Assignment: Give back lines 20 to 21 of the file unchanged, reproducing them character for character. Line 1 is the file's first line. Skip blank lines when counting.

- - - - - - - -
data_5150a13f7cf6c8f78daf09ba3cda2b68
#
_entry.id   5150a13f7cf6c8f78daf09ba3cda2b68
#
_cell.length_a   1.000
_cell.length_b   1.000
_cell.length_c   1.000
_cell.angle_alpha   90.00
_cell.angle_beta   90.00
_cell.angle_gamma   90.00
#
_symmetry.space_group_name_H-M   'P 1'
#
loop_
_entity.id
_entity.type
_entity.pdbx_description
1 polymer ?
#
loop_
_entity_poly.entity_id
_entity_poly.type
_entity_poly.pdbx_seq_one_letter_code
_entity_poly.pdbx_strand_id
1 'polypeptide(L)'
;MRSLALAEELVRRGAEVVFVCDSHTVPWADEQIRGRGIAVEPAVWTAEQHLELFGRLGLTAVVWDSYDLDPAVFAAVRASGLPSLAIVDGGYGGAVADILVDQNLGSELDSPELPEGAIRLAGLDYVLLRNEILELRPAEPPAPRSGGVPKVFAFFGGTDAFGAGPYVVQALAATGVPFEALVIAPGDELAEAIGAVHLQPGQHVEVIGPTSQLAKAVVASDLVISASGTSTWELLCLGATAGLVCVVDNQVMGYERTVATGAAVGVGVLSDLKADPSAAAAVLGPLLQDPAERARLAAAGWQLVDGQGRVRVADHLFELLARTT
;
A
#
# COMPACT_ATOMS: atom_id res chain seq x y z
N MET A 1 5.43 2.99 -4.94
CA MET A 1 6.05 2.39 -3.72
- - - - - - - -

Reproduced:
loop_
_entity_poly.entity_id